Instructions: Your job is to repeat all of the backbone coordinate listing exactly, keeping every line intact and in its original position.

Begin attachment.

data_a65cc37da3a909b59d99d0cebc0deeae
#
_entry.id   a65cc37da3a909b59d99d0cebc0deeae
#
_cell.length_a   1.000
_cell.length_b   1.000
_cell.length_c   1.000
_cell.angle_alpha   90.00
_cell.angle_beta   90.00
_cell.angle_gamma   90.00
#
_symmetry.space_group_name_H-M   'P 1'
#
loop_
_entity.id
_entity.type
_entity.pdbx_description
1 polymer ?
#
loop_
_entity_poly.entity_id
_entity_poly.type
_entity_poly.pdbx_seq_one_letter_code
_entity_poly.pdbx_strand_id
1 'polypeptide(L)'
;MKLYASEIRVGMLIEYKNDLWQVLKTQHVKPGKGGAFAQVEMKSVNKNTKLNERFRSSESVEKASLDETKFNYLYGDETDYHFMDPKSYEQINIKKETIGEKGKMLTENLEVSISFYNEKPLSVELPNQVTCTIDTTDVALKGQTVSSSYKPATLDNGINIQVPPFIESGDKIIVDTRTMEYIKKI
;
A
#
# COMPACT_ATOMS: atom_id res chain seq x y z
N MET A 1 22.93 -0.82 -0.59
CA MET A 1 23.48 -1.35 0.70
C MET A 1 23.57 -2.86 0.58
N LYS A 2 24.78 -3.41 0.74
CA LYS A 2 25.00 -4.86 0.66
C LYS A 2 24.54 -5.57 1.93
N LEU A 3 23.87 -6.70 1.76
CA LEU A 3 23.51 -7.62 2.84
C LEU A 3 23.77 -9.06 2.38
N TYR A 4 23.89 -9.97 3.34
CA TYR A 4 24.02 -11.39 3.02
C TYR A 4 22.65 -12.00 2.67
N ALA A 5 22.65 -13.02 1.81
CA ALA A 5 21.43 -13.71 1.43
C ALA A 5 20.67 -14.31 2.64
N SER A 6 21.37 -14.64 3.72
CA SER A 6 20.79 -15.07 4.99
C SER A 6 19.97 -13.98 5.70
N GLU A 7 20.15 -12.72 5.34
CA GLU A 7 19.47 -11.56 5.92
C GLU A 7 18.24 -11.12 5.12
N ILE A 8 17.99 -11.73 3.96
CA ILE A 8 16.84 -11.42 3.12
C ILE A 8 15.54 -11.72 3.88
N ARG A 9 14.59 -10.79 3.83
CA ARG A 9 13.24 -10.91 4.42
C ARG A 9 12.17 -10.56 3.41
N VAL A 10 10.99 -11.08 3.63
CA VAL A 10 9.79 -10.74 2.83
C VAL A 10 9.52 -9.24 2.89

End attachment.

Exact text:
data_a65cc37da3a909b59d99d0cebc0deeae
#
_entry.id   a65cc37da3a909b59d99d0cebc0deeae
#
_cell.length_a   1.000
_cell.length_b   1.000
_cell.length_c   1.000
_cell.angle_alpha   90.00
_cell.angle_beta   90.00
_cell.angle_gamma   90.00
#
_symmetry.space_group_name_H-M   'P 1'
#
loop_
_entity.id
_entity.type
_entity.pdbx_description
1 polymer ?
#
loop_
_entity_poly.entity_id
_entity_poly.type
_entity_poly.pdbx_seq_one_letter_code
_entity_poly.pdbx_strand_id
1 'polypeptide(L)'
;MKLYASEIRVGMLIEYKNDLWQVLKTQHVKPGKGGAFAQVEMKSVNKNTKLNERFRSSESVEKASLDETKFNYLYGDETDYHFMDPKSYEQINIKKETIGEKGKMLTENLEVSISFYNEKPLSVELPNQVTCTIDTTDVALKGQTVSSSYKPATLDNGINIQVPPFIESGDKIIVDTRTMEYIKKI
;
A
#
# COMPACT_ATOMS: atom_id res chain seq x y z
N MET A 1 22.93 -0.82 -0.59
CA MET A 1 23.48 -1.35 0.70
C MET A 1 23.57 -2.86 0.58
N LYS A 2 24.78 -3.41 0.74
CA LYS A 2 25.00 -4.86 0.66
C LYS A 2 24.54 -5.57 1.93
N LEU A 3 23.87 -6.70 1.76
CA LEU A 3 23.51 -7.62 2.84
C LEU A 3 23.77 -9.06 2.38
N TYR A 4 23.89 -9.97 3.34
CA TYR A 4 24.02 -11.39 3.02
C TYR A 4 22.65 -12.00 2.67
N ALA A 5 22.65 -13.02 1.81
CA ALA A 5 21.43 -13.71 1.43
C ALA A 5 20.67 -14.31 2.64
N SER A 6 21.37 -14.64 3.72
CA SER A 6 20.79 -15.07 4.99
C SER A 6 19.97 -13.98 5.70
N GLU A 7 20.15 -12.72 5.34
CA GLU A 7 19.47 -11.56 5.92
C GLU A 7 18.24 -11.12 5.12
N ILE A 8 17.99 -11.73 3.96
CA ILE A 8 16.84 -11.42 3.12
C ILE A 8 15.54 -11.72 3.88
N ARG A 9 14.59 -10.79 3.83
CA ARG A 9 13.24 -10.91 4.42
C ARG A 9 12.17 -10.56 3.41
N VAL A 10 10.99 -11.08 3.63
CA VAL A 10 9.79 -10.74 2.83
C VAL A 10 9.52 -9.24 2.89